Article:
Trotters Not Included – The Weekend Cookbook Challenge! December 11, 2005



I have to say…I am all about the blog events. Only having been doing this a short time, I find the food blog community endlessly fascinating…and there is always a good "social event" going at all times. These events have been such a motivation to try new things. This weekend, Alicat (whose foodblog Something So Clever rocks the catbox) – one of my new "blog buddies" – was hosting her first Weekend Cookbook Challenge. For us foodies, is there really anything better than a good excuse to go rifling through your old cookbooks? I think not!

The theme for the challenge was "What was your first cookbook? Pick a recipe from it and make it to share with the class." Wow…what was my first cookbook? Well…I actually do know what it is. The Joy of Cooking. I’m pretty sure that it was given out as standard issue with an apron and some feminine products after I watched a filmstrip in middle school.

The SECOND cookbook I ever got was something I bought myself – Bistro Cooking by Patricia Wells. You can tell its an old cookbook because, unless its a church fundraiser, I ain’t buying a cookbook without any photographs in it. This paperback cookbook is ALL substance and no style. No matter, though. Some of my favorite comfort dishes come from this book – nothing like sausages and potatoes cooked in fat to take the edge off on a cold day.


Since its just starting to get chilly in Atlanta, I thought a soup recipe might be the ticket. The first recipe in the soup section caught my eye: Pied de Cochon’s French Onion Soup. I am a hugenormous fan of french onion soup. As I looked over the recipe it seemed simple enough: soften some onions in wine, add to broth, top with cheese and bread, broil. One thing did strike me as odd: this recipe was made with chicken stock. Almost every version I’ve ever had is made with beef broth or something much richer than chicken stock. C’est la vie…let’s get cooking!


The main point that Patricia Wells stresses in this recipe is to use white onions. According to her, yellow onions would be too bitter and would ruin the soup. Being in the land of Vidalia onions, this was cause for me to raise an eyebrow. I stayed the course, though. A pound of onions in an oven safe baking dish with wine and butter…and we’re off for 45 minutes of baking.


The stock is added on top of the onions, which is also different from most soup techniques I’ve encountered. Top the brothy onions with the sliced baguette and then shredded Gruyere – no photos of that because…well….frankly…its just not that pretty. I suggest that if you’re using these cute little french onion soup bowls that you put them in a baking dish or pan – try grabbing those things out of the oven with just oven mitts on! you might be more coordinated than me…


Voila! The finished product. A couple minutes under the broiler and you have hot, bubbly, fabulous french onion soup. The taste verdict? Its quite good – but also quite different from most versions of french onion soup that I’ve had. Its much lighter – none of that heavy, beefy, salty taste. Do I mind doing without it? Not at all. This would be wonderful with a frisee salad dressed with a light vinaigrette. It’s quite the perfect French bistro meal – without the hefty price tag you’d encounter at Au Pied de Cochon.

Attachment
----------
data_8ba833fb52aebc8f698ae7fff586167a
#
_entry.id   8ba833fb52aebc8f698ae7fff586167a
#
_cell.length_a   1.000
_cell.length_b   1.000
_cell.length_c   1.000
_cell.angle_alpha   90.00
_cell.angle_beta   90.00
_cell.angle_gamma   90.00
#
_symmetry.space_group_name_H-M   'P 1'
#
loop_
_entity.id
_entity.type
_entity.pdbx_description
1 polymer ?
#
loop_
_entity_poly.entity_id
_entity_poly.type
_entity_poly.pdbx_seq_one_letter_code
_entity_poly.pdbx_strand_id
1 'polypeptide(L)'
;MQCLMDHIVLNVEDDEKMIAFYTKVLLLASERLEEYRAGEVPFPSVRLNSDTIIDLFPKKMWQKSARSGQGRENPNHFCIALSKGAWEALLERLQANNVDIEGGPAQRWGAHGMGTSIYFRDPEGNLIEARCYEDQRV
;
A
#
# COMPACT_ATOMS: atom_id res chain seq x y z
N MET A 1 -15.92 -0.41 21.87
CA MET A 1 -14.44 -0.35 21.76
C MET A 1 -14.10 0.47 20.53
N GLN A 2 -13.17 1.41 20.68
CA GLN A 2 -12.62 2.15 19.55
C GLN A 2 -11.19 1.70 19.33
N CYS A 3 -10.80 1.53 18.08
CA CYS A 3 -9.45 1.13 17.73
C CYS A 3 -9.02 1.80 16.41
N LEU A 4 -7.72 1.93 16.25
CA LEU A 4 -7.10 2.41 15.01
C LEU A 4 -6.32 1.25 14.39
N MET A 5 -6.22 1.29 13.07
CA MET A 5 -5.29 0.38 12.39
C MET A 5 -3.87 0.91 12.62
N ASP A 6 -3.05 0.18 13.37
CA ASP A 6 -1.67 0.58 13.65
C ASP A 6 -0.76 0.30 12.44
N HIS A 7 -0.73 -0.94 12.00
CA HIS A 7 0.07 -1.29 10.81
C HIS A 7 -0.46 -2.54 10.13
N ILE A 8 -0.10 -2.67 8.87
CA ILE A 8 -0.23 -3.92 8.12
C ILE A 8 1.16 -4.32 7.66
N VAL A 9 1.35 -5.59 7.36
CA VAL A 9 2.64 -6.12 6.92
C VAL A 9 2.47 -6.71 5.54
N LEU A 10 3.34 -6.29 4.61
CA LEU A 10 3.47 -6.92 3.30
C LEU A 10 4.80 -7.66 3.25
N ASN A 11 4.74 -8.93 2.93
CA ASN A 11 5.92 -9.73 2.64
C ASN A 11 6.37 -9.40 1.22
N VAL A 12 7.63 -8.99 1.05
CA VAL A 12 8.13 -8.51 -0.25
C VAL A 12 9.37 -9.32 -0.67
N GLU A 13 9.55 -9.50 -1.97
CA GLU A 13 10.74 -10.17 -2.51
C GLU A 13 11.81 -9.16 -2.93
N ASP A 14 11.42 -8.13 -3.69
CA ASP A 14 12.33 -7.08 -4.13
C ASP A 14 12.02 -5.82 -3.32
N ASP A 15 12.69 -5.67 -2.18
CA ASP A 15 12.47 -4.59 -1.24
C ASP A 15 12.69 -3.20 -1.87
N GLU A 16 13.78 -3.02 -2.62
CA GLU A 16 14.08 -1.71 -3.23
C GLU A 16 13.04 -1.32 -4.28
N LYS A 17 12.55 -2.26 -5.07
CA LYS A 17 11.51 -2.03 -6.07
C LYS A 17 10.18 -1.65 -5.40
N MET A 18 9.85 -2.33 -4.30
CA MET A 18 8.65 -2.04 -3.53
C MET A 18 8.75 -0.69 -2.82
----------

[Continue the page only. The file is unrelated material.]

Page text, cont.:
Here’s the complete recipe:

French Onion Soup a la Au Pied de Cochon

2 tbsp unsalted butter

1 lb. white onions, sliced thinly (I was a bonehead and didn’t use the mandolin – don’t make the same mistake)

2 cups dry white wine such as Muscadet or Macon-Villages

6 cups unsalted chicken stock, preferably homemade

6 slices crusty baguette

2 cups freshly grated French or Swiss Gruyere (I would go ahead and add more cheese than this because…really…who doesn’t want it cheesier?)

1. Preheat the oven to 425 C

2. Combine the onion, wine, and butter in a baking dish and braise, uncovered, until the onion is very soft and has absorbed most of the liquid, about 45 minutes. Increase the oven temperature to broil.

3. Meanwhile, bring the stock to a simmer in a large, non-reactive saucepan

4. Evenly distribute the onions among 6 deep, round soup bowls. Pour in the simmering stock. Place a round of bread on top of each; evenly distribute the grated cheese. Place the soup bowls under the broiler and broil until the cheese is melted and nicely gratineed, which should be 2 or 3 minutes. Serve immediately

Serves 6


Alicat Dec 11, 2005 09:12 pm

Hey there! Thanks so much for participating girl!
btw, I tagged you for a meme! (almost as fun as foodie social events!)
Pick 10 of your favorite foods, blog about them, then tag someone else! :D
See my page for my selections…have fun!

Kalyn Dec 17, 2005 06:12 am

I have this cookbook too. Patricia Wells is great. I once worked in a French resataurant where there were certain foods we could eat as much as we wanted of, and onion soup was one of them. Great benefit of the job.